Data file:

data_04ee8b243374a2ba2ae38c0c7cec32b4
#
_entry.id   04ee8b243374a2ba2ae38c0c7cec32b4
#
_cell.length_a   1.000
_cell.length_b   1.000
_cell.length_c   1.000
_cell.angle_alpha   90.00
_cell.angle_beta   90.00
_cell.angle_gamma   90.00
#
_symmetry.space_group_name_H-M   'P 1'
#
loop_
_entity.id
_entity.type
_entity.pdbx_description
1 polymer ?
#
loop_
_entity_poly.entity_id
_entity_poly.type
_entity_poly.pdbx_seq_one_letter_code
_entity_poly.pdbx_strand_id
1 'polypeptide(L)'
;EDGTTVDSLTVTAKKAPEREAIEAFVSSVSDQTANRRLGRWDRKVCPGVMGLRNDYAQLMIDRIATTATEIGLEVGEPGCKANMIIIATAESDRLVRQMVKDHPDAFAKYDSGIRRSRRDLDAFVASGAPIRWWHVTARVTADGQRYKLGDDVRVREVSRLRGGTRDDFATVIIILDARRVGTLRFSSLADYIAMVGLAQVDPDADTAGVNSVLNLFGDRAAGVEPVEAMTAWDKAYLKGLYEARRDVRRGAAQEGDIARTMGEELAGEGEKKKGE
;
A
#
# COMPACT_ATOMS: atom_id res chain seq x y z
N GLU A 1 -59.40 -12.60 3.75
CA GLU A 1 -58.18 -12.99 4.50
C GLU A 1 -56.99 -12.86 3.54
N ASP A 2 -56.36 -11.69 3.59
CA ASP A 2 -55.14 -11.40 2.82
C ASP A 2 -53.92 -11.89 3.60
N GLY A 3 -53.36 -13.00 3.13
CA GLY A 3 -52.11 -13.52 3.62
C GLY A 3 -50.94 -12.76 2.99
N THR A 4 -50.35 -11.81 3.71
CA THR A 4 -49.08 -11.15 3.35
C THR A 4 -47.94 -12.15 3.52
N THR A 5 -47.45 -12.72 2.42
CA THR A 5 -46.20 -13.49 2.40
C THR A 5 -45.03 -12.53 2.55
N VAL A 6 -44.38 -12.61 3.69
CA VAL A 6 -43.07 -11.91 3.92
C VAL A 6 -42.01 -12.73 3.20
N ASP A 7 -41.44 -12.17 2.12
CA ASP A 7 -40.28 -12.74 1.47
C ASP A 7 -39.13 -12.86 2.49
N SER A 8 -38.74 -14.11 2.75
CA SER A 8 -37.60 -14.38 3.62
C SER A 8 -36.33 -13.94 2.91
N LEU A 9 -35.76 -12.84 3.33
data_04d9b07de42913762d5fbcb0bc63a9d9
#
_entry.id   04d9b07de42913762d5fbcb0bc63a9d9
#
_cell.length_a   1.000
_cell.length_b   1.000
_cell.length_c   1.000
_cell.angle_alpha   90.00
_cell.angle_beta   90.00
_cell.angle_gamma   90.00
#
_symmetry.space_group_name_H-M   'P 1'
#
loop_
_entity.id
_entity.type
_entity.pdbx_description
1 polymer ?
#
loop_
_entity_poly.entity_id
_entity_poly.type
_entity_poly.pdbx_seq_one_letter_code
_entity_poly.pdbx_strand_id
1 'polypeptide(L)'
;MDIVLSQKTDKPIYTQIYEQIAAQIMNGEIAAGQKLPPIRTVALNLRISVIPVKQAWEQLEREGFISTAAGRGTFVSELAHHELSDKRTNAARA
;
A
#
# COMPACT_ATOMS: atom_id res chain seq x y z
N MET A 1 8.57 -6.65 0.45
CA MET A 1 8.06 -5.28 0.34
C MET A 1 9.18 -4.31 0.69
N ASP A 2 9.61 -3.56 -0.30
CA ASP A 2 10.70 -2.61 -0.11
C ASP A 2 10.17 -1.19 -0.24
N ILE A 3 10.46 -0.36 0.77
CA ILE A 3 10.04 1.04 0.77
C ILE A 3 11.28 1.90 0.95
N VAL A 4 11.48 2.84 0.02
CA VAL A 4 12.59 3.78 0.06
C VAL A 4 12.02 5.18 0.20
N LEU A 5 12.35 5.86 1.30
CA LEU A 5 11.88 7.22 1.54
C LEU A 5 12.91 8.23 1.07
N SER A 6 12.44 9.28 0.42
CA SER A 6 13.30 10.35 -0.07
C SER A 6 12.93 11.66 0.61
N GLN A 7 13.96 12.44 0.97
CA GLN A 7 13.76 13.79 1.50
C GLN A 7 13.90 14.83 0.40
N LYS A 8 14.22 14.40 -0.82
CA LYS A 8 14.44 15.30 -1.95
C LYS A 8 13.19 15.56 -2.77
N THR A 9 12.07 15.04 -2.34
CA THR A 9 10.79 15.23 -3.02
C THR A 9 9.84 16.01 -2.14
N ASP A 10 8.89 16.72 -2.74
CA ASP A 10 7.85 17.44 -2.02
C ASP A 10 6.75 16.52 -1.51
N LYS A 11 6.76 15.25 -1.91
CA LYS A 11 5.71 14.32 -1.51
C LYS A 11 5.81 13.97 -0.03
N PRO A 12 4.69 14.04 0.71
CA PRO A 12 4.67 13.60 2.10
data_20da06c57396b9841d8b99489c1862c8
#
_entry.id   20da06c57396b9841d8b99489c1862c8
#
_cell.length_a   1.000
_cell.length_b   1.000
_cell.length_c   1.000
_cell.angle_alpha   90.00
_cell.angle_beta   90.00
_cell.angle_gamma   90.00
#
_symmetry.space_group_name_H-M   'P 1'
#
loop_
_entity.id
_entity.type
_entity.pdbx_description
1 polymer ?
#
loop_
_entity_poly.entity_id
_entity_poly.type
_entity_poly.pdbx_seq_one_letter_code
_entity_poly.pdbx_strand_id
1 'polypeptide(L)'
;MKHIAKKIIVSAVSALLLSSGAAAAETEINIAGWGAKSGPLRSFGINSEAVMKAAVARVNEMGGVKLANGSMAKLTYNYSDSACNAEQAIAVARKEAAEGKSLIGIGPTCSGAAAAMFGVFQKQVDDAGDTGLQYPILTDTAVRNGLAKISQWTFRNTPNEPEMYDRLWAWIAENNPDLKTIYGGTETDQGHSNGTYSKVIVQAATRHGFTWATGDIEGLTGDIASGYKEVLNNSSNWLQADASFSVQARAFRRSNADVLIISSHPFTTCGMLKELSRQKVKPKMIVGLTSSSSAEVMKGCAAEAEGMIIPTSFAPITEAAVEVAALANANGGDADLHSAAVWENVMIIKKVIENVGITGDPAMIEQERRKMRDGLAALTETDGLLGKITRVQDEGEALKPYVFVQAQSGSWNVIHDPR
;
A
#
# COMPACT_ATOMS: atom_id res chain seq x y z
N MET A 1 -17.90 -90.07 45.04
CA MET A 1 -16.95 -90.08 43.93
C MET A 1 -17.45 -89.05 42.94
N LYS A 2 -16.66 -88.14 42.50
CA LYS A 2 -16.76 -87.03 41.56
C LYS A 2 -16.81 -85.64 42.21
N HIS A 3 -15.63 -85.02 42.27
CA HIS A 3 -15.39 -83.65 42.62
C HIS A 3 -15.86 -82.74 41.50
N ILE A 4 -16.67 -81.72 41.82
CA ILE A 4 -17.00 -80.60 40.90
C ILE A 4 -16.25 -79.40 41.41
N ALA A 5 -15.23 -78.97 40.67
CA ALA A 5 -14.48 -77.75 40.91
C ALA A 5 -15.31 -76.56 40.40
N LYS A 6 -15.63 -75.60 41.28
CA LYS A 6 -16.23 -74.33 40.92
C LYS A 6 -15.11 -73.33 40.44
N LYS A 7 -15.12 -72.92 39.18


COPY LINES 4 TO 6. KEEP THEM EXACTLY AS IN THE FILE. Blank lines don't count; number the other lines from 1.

#
_cell.length_a   1.000
_cell.length_b   1.000